In early 2017, we wrote a controversial column entitled “America: The Lifeboat Is Full.” Prior to that, we drafted a lengthy editorial at the peak of the Syrian refugee crisis in 2015 entitled “Heartless: With Reason.”
The takeaway from both pieces? That the United States cannot afford perpetually open borders.
Forget questions of morality or national security. Our taxpayers simply cannot sustain such a policy.
“A nation deep in debt and unable to provide for its own citizens should not permit its borders to remain perpetually open to non-citizens,” we wrote.
We still feel that way … especially considering our debt situation has only gotten worse in the meantime.
It gives us no pleasure to write columns like this that come off as cold or unfeeling. In fact, our tendency in years past has been to recoil at harsh anti-immigrant rhetoric. We don’t breathe fire on this issue, we simply want America’s borders to be secured and pathways to “status” – not citizenship – for illegal aliens to be rigorously enforced.
Immigration can strengthen a nation if certain conditions are met … but it can also be tremendously destructive.
Honestly, it all depends on the immigrant.
Three years ago, then-GOP presidential candidate Donald Trump rolled out the comprehensive immigration reform proposals that would serve as the crux of his campaign for the White House. Has he lived up to those lofty ideals as president? Not really.
This week, though – as a migrant caravan approaches the southern border of the United States – Trump’s resolve is stiffening. Aside from dispatching military assets to the border and vowing to house immigrants in tent cities (as opposed to effectively releasing them into the general population), Trump has proposed something even bigger long-term on the immigration front: Scrapping the notion of birthright citizenship.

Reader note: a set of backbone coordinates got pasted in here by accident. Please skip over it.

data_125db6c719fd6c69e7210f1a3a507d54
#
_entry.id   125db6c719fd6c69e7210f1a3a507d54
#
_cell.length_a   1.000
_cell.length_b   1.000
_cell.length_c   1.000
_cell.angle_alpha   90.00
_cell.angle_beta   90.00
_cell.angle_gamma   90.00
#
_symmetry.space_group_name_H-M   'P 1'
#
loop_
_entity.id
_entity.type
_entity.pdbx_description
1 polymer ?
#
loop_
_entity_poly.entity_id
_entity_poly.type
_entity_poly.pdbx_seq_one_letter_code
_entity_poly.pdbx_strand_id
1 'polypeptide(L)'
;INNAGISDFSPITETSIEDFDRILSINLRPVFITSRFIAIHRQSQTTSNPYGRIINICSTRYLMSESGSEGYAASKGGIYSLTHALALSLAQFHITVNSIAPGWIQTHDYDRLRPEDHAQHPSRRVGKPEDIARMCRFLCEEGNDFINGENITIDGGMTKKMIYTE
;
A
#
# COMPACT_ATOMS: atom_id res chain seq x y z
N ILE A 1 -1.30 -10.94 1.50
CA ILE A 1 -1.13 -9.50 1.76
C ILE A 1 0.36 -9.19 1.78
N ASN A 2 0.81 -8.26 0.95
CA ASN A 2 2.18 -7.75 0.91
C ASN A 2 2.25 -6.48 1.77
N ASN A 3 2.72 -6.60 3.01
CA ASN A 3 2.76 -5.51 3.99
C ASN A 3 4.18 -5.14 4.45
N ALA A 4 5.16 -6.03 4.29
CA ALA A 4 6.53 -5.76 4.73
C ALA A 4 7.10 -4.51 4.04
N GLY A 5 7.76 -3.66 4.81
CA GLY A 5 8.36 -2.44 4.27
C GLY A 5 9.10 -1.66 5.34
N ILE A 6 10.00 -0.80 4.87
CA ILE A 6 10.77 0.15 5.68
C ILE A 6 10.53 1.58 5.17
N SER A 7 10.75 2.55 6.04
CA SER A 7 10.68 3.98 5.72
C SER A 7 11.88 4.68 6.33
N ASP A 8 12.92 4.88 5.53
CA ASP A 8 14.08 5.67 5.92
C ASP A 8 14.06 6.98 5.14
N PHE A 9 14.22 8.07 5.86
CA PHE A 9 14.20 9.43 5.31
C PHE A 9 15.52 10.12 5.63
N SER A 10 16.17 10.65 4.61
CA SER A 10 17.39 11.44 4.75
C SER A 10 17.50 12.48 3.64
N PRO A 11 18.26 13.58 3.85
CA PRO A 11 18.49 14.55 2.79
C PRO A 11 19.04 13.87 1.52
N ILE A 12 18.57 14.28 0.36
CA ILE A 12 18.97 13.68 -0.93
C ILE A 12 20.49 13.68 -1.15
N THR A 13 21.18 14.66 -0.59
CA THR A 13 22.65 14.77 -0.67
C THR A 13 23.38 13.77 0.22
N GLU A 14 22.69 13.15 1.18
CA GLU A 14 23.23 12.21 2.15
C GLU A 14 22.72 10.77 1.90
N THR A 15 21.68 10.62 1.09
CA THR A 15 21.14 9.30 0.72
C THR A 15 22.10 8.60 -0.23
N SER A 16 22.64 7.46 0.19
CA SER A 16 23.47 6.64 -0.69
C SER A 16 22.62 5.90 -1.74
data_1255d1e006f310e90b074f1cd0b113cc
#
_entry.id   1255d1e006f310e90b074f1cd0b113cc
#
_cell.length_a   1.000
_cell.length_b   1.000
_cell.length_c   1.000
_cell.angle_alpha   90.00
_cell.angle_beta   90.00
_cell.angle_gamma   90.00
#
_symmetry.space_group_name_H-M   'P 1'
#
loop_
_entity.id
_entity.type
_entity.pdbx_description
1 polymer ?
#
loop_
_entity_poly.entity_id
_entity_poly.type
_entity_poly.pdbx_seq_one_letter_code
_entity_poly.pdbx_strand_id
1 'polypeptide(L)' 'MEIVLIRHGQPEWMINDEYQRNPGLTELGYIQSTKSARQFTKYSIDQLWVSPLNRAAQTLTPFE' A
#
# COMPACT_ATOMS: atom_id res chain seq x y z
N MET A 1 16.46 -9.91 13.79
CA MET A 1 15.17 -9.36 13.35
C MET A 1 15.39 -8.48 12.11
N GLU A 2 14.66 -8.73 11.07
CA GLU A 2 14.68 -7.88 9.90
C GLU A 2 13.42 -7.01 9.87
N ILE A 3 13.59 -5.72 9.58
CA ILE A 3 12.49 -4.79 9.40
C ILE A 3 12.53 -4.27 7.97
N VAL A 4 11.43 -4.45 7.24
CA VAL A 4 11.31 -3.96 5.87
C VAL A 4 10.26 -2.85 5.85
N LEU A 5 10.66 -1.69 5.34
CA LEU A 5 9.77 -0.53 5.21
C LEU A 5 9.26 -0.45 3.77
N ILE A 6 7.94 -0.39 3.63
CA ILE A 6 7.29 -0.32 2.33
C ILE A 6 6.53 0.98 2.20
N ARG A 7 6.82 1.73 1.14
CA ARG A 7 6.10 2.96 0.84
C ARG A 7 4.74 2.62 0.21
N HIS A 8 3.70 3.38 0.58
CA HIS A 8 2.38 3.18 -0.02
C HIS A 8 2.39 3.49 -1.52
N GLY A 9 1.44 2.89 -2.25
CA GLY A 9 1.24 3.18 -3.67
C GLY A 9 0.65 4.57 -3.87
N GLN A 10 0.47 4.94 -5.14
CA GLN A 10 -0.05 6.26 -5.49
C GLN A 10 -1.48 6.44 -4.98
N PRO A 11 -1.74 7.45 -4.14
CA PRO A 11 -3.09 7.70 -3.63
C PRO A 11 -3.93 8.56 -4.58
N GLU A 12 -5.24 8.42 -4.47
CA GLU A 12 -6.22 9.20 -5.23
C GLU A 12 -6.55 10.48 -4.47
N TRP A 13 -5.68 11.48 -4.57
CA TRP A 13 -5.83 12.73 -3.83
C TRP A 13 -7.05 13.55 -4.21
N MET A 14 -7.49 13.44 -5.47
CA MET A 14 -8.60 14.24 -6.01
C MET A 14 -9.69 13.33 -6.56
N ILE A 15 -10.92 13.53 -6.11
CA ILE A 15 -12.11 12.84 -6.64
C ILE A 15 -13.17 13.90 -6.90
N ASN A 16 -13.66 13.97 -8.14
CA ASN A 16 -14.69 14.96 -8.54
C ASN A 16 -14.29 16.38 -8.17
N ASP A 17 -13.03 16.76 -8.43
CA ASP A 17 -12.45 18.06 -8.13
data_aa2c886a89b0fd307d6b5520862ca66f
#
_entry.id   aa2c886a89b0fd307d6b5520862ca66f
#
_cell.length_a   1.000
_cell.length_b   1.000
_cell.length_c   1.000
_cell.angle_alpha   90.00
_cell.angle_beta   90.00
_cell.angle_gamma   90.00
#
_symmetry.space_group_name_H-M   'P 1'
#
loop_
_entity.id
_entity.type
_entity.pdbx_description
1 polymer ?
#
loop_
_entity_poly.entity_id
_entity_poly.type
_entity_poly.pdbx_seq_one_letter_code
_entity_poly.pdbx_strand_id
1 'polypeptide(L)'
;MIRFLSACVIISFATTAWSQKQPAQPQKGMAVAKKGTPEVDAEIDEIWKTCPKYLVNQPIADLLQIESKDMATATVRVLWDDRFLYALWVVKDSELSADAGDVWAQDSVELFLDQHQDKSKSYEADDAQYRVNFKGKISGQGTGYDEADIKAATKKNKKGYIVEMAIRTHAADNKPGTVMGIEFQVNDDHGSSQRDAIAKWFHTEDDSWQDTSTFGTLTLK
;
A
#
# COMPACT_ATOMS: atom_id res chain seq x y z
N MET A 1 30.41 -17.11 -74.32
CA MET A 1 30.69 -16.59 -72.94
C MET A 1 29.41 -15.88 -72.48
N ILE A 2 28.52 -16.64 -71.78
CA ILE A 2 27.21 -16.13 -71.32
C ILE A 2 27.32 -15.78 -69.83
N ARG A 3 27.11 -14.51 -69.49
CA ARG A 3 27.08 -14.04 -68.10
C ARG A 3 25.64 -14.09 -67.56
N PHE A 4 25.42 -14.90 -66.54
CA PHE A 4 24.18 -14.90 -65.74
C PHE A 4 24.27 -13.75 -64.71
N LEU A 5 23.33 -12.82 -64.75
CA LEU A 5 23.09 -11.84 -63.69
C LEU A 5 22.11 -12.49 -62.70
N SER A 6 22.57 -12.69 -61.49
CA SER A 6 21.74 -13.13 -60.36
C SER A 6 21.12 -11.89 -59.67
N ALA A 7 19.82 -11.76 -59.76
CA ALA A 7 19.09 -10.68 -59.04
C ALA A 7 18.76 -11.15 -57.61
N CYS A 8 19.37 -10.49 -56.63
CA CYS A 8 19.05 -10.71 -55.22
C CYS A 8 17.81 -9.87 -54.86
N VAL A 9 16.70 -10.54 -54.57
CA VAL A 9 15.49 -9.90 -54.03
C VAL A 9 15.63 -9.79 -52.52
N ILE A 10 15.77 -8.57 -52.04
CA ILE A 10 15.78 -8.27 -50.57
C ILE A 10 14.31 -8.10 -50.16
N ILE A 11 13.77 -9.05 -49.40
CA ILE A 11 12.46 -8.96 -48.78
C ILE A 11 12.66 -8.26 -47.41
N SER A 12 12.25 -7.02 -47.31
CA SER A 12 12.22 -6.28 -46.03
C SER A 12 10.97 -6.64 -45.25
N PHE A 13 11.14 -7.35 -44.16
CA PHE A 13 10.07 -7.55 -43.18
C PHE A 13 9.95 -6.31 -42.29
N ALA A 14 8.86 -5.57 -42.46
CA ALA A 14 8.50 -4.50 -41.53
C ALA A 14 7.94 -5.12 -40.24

(Click to view)
(Via: The White House)
Do we support him in his efforts? Yes.
As we wrote three years ago when he first floated the idea, birthright citizenship implies that a child born within the borders of the United States to illegal immigrants should enjoy the same status as children born to law-abiding, taxpaying citizens.
As much as it may offend some people who read this, we categorically reject that contention.
According to the latest estimates compiled by the Center for Immigration Studies (CIS), simply birthing these “anchor babies” costs U.S. taxpayers $2.4 billion a year. That’s right. $2.4 billion. A year. Just to get deliver them.
And the numbers only climb from there …
Birthright citizenship is touted as an indispensable component of the Fourteenth Amendment to the U.S. Constitution. In reality, it perverts the Fourteenth Amendment – which was created to ensure that former slaves (and their sons and daughters) were not denied citizenship in the aftermath of the War Between the States. It was never intended to provide government benefits in perpetuity to the children of illegal aliens.
How do we do away with it? Therein lies the rub …
In supporting the repeal of birthright citizenship, this news outlet has never specified how we believe this task should be accomplished. Options range from easy (an executive order) to difficult (an act of congress) to impossible (a constitutional amendment).
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Trump? He seems prepared to press the “easy” button.
“It was always told to me that you needed a constitutional amendment,” Trump told Axios this week. “Guess what? You don’t. You can definitely do it with an act of congress. But now they’re saying I can do it just with an executive order.”
When Trump was challenged on this point by fiscally liberal U.S. speaker of the House Paul Ryan, he blasted him.
“Paul Ryan should be focusing on holding the majority rather than giving his opinions on birthright citizenship, something he knows nothing about!” Trump tweeted, adding that the “new” Republican majority would work on closing immigration loopholes and “securing the border.”
We don’t know precisely how birthright citizenship needs to end … we just know it needs to.
Sooner rather than later …
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